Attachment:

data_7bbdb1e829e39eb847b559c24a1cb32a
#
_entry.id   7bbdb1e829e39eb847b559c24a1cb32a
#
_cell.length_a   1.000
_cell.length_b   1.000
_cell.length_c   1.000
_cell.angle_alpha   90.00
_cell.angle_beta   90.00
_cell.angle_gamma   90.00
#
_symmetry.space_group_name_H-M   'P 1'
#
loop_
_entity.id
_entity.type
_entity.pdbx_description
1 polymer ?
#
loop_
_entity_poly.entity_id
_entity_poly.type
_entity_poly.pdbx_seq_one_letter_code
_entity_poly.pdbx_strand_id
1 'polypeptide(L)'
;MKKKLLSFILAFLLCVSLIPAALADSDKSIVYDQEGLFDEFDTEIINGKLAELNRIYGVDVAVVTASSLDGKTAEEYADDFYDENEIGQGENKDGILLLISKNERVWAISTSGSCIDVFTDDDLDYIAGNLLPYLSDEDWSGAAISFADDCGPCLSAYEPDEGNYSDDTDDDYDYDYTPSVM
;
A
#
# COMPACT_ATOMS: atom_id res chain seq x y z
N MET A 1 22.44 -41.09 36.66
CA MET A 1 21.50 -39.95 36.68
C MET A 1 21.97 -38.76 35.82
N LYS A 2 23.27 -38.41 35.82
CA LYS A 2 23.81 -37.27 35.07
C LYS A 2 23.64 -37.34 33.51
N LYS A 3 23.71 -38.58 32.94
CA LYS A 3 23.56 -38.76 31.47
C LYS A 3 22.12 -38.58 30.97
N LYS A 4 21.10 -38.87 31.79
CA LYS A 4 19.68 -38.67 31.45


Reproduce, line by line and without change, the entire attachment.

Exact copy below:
data_7bbdb1e829e39eb847b559c24a1cb32a
#
_entry.id   7bbdb1e829e39eb847b559c24a1cb32a
#
_cell.length_a   1.000
_cell.length_b   1.000
_cell.length_c   1.000
_cell.angle_alpha   90.00
_cell.angle_beta   90.00
_cell.angle_gamma   90.00
#
_symmetry.space_group_name_H-M   'P 1'
#
loop_
_entity.id
_entity.type
_entity.pdbx_description
1 polymer ?
#
loop_
_entity_poly.entity_id
_entity_poly.type
_entity_poly.pdbx_seq_one_letter_code
_entity_poly.pdbx_strand_id
1 'polypeptide(L)'
;MKKKLLSFILAFLLCVSLIPAALADSDKSIVYDQEGLFDEFDTEIINGKLAELNRIYGVDVAVVTASSLDGKTAEEYADDFYDENEIGQGENKDGILLLISKNERVWAISTSGSCIDVFTDDDLDYIAGNLLPYLSDEDWSGAAISFADDCGPCLSAYEPDEGNYSDDTDDDYDYDYTPSVM
;
A
#
# COMPACT_ATOMS: atom_id res chain seq x y z
N MET A 1 22.44 -41.09 36.66
CA MET A 1 21.50 -39.95 36.68
C MET A 1 21.97 -38.76 35.82
N LYS A 2 23.27 -38.41 35.82
CA LYS A 2 23.81 -37.27 35.07
C LYS A 2 23.64 -37.34 33.51
N LYS A 3 23.71 -38.58 32.94
CA LYS A 3 23.56 -38.76 31.47
C LYS A 3 22.12 -38.58 30.97
N LYS A 4 21.10 -38.87 31.79
CA LYS A 4 19.68 -38.67 31.45